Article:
Miscellaneous at Facts
- at is not cron! Users with little or no experience with at tend to lump it with utilities such as cron. Although both at and cron allow for the scheduled execution of processes, cron is explicitly intended for jobs scheduled periodically (such as every day at 4:00 PM). at should be applied to tasks needing to be performed once—at a specific time/date—or when the time/date needs to be determined programmatically.
- If you've used other implementations of at, note that there are differences between the output and command-line syntax of at on Linux and on other commercial UNIX platforms.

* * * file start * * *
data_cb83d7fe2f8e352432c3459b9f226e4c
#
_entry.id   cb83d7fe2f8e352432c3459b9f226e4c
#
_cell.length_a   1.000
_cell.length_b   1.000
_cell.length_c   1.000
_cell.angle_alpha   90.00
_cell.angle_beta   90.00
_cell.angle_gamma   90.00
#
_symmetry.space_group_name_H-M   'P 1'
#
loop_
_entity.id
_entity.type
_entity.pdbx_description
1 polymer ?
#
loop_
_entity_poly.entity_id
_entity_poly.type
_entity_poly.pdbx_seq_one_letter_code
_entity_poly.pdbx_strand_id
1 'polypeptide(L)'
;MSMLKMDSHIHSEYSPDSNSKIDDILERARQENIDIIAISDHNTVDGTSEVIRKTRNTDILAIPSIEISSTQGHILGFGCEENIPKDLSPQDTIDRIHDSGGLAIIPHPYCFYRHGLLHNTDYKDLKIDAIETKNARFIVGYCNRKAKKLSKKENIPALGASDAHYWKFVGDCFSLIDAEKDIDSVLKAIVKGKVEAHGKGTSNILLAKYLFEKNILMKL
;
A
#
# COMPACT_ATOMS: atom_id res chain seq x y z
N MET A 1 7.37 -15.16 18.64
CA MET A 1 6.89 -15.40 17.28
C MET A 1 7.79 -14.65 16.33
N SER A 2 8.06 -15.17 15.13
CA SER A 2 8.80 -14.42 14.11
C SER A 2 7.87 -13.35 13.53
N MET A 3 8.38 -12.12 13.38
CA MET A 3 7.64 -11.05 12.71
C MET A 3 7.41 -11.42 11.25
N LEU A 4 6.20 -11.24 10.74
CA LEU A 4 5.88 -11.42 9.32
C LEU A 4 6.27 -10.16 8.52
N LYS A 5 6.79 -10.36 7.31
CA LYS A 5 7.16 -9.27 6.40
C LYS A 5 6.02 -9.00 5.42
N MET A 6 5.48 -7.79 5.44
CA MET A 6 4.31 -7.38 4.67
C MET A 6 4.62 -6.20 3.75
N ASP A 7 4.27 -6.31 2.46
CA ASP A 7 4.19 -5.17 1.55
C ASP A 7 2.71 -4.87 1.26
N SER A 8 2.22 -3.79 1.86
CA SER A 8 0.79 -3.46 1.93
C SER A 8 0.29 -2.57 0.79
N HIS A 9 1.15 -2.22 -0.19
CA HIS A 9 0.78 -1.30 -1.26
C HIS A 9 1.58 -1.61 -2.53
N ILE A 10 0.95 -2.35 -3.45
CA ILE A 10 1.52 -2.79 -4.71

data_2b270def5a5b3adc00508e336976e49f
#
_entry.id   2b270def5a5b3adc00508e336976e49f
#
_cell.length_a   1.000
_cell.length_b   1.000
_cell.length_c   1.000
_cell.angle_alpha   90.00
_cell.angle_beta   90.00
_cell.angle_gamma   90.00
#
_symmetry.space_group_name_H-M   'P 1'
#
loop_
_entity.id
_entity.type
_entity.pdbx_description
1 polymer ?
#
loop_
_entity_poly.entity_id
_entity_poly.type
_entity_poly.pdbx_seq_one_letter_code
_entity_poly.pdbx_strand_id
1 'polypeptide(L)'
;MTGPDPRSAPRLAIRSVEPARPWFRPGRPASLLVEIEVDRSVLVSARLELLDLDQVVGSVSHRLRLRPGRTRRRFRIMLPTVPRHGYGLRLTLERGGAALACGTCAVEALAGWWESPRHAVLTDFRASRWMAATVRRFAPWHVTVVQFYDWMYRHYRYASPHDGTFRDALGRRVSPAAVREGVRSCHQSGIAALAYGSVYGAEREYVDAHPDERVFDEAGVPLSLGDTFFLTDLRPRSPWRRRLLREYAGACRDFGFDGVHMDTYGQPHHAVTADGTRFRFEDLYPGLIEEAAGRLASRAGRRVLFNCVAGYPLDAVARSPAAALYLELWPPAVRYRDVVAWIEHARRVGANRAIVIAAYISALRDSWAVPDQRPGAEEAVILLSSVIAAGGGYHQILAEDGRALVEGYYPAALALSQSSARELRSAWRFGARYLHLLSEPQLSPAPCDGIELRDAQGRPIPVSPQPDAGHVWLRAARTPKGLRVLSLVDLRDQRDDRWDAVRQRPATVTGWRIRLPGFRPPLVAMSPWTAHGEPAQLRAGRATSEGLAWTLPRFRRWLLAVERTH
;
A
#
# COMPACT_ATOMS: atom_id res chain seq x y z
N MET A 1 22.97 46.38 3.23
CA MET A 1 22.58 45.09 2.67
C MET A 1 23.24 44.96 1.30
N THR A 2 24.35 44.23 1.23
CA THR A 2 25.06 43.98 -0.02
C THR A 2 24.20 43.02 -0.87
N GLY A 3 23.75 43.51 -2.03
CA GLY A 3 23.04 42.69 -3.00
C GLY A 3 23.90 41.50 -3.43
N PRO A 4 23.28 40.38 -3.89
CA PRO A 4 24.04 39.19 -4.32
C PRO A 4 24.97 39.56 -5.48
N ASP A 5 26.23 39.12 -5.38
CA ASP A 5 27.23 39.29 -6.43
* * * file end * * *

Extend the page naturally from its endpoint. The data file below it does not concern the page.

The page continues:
- How far in the future can a job be scheduled? The system on which most of my examples were tested became annoyed if a job was scheduled beyond the year 2037. I don't believe this would be a serious limitation for most users.
- Time values displayed by the at and atq programs will be more readable if the POSIXLY_CORRECT variable is set and exported, for example: POSIXLY_CORRECT=1 export POSIXLY_CORRECT.
- The atq command is synonymous with at -l, and atrm is synonymous with at -d.